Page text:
Henry Kissinger Former Secretary of State Offers Perspective on Whether U.S. Should Militarily Strike the Assad Regime (Video)
Sep 09, 2013 04:20 PM EDT
Former U.S. Secretary of State Henry Kissinger weighed in on the current Syrian crisis involving potential military intervention by the U.S., in an appearance Monday on CNN's Christiane Amanpour's show.
"I have been against American military intervention, and have said so publicly. This, however, is a a use of weapons of mass destruction, which has consequences beyond Syria... For that reason, and for the limited purpose of penalizing the use of weapons of mass destruction, I support President Obama's request," Kissinger said.
The former secretary of state, however, expressed worry that Obama opted to take his proposal of military authorization to Congress first since "it creates the impression... that the president really doesn't have the authority to act unless he has Congress, and that therefore there's substantial delay which the Congress deliberates. .. It would be dangerous for the world if the President of the United States were repudiated on a manner that he considers of the importance of the campaign he has now put forth," he added.
Kissinger's statement and the Obama's administration appeal to America that a military strike come as Bashar al-Assad's government reportedly "welcomed" a call from its chief weapons supplier Russia to place its chemical arsenals under international control, and to then destroy them to avert a U.S. strike.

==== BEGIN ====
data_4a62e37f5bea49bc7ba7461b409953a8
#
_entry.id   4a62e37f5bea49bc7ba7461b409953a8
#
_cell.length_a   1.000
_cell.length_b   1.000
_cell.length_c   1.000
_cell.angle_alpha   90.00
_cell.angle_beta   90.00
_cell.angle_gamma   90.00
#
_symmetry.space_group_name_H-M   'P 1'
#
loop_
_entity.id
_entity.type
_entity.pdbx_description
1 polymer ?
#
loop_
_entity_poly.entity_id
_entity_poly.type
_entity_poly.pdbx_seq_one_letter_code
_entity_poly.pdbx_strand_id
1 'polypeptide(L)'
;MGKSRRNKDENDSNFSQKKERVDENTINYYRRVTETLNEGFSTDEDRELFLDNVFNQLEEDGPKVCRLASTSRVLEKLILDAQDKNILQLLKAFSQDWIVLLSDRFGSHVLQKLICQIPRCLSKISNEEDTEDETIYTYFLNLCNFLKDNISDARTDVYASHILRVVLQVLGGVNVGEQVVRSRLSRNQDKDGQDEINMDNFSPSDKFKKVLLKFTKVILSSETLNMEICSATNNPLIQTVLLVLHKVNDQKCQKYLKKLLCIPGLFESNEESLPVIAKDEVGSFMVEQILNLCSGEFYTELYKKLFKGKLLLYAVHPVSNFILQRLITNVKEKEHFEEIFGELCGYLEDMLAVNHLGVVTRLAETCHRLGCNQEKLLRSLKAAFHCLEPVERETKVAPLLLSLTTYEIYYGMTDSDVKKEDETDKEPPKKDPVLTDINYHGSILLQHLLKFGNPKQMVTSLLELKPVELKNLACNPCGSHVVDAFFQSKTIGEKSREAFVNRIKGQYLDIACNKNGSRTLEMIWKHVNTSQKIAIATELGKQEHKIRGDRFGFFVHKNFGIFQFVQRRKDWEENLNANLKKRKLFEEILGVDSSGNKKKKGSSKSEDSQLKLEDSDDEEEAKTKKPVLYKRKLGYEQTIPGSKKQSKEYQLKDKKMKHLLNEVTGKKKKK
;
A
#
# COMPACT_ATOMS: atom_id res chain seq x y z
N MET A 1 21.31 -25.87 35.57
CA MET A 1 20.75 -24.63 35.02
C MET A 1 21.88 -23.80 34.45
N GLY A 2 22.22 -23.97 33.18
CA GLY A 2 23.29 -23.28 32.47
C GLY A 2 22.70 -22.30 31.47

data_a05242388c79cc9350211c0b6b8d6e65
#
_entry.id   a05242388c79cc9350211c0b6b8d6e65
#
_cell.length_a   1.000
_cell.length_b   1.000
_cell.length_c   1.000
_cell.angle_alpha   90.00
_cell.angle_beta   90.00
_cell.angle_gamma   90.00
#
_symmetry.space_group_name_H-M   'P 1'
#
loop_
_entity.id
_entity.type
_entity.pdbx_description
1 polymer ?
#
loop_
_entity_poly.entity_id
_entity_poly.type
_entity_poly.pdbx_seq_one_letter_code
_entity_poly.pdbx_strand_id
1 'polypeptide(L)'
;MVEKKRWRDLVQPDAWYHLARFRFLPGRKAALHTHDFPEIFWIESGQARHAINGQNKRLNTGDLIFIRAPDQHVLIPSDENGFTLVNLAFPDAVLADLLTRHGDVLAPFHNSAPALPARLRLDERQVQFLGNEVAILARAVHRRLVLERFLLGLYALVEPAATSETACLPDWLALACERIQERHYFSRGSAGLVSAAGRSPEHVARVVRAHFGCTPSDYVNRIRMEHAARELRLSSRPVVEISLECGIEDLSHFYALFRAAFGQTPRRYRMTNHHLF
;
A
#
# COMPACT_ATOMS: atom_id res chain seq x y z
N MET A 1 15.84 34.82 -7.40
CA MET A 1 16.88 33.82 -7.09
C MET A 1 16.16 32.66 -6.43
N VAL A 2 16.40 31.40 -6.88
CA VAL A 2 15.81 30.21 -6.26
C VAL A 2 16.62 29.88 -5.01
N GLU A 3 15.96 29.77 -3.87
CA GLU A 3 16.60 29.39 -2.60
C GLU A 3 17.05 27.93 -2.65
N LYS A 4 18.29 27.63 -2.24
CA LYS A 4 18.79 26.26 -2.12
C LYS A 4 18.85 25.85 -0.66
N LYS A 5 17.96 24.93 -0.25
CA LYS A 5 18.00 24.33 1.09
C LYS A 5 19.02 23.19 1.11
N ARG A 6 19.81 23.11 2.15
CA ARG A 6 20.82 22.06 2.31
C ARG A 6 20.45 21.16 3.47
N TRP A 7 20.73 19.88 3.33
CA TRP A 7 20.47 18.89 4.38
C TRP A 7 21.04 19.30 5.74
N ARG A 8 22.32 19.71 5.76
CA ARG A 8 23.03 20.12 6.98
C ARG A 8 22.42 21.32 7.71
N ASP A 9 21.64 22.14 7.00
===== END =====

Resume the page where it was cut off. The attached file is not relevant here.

"Syria welcomes the Russian proposal out of concern for the lives of the Syrian people, the security of our country and because it believes in the wisdom of the Russian leadership that seeks to avert American aggression against our people," Syrian Foreign Minister Walid al-Moallem said during a visit to Moscow. al-Moallem held talks with Russian Foreign Minister Sergey Lavrov.
U.N. Secretary-General Ban Ki-Moon urged Syria to immediately agree "to transfer the chemical weapons and chemical precursors to a safe place within the country for international destruction," the AP reported.
There was no time frame given for any particular transfer of chemical weapons, in an effort to destroy them.
Meanwhile, both the U.S. House of Representatives and the Senate are expected this week to approve or disapprove of President Obama's authorization to militarily strike at Assad, punishing him for reportedly using chemical weapons against his own people.
Minority Leader Harry Reid said that a vote for Syrian authorization will happen on Wednesday.